Best practices for your email sales team

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Every day dozens of emails from companies, relatives and acquaintances arrive in our inboxes, which barely gives us time to read them all. This is why the sending of emails by companies’ sales teams, a business process essential to attract customers, must be properly monitored and managed. There are also certain practices that can be followed to increase the likelihood that a client will read and respond to your messages.

If a sales team receives leads (records of people interested in your products, having sent their information via a form) and starts a conversation by email with those customers, if they have to answer a question from the potential customer, or need to send a personalised mail, there are a number of recommendations that you should keep in mind. Here we run down some good practices that a sales team should follow when using email:

How to write successful sales emails

Every word that you write in your email matters, from the Subject line to your closing. Now, what is the ideal wording for an email? These are some of the guidelines your sales team should follow when writing them:

  • The Subject line of the email is crucial. No matter how appealing your proposal is, the user will not read it if he never opens it. Thus, it is essential that the Subject be recognisable and interesting, as the objective is for the recipient to click on it. Similarly, taking great care with the first sentence of the email is important in terms of getting it opened, as it appears near the Subject line in the inbox.
  • Write short and simple emails. Although it may be tempting to offer lots of details, so that the client appreciates the work behind it, it is not a good idea to draft long emails. Quite the contrary. Follow the premise that less is more, and get to the point, keeping your email short. And the message has to be simple: if it is full of details the user will likely delete it instead of stopping to read it.
  • Ask just one question, or propose a single action in each email. If you ask too many questions, the client is unlikely to answer any of them. Remember that the key is for the message to be simple, so you have to ask a question that is also simple, so that recipients only have to spend a few minutes of their time responding to your query.
  • Your mail must have a purpose. Do not waste the time of a client or a future client with a follow-up email that does not have a clear objective. Your messages should always have a purpose, and it must be clear.

Ask your clients to respond. Often users decide to put of responding, and the email falls into oblivion. Therefore, you have to make them feel that, if they do not answer, you will no long offer them the opportunity in question. Do it politely, but let them know that their inaction will have consequences.desk-2852986_1280

How to write effective response emails

Responding to users who have shown interest in your product is essential to turn them into customers. To train sales professionals to respond effectively by email, follow these tips:

  • When you have to answer a lead, time is of the essence. As we already stated, every minute counts when it comes to email. The faster you answer a lead, the more likely you are to turn it into a sale. Quickly answering any questions is also vital.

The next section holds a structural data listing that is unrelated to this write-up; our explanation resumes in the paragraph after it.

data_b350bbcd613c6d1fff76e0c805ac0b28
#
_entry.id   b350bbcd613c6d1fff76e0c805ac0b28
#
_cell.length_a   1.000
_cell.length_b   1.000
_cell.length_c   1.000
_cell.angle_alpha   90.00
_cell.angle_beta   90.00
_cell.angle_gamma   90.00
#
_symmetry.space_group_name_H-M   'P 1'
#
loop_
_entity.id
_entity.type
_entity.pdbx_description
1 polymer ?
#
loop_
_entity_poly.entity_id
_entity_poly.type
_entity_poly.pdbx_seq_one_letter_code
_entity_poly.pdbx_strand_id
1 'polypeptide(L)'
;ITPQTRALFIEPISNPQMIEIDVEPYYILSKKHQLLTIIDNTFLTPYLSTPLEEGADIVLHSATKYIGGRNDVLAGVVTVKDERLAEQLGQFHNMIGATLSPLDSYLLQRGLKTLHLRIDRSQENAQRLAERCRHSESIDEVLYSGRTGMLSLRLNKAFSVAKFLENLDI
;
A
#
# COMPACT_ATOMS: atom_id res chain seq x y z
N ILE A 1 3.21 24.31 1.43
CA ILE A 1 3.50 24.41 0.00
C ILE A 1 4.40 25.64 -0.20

• Customise your answers. Avoid canned responses that lack personalisation as much as possible, but if you cannot avoid sending an automatic response, gather all the information you can from the email you receive, or include the name of the recipient, or your company, in the response. In fact, the experts stress that personalising your response will make them feel engaged in the proposal.
  • Always include a call to action. The purpose of the email should be clear in the body of the message, and should lead to a specific proposal at the end. So, as a close to the message, and before saying goodbye, include a call to action that instructs the user to take the next step.

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How to manage sales emails

Following the above advice is useless if there is no proper management and follow-up of these messages. To manage your sales team’s emails, use technological tools:

  • Get your sales team’s email statistics. To determine whether your sales team’s emails are working, it is essential to have metrics. Using Gmailmeter.com allows you to track your team’s habits when sending emails, the number of emails sent or received, the total number of senders, and response times, among many other data. Analysing them and making decisions based on them, you can boost your sales via email.
  • Use smart automation. Using pre-tested templates to draft messages, and automatic tools to personalise emails can be very helpful. Further, keeping in mind the best time of day and the best day of the week to send emails is also essential.
  • Try, try and try again. Monitoring the effectiveness of messages and acting accordingly is also essential. To do this, you can use the well-known A/B method: send two similar versions of the same email, but with some different elements, to different groups of users. Then analyse the results from each one to hone your future emails.

Would you like to manage your sales email teams? We can help out. Give a try to gmailmeter.com to measure your inbox performance or send us an email to sales@gmailmeter.com. We’d be happy to help.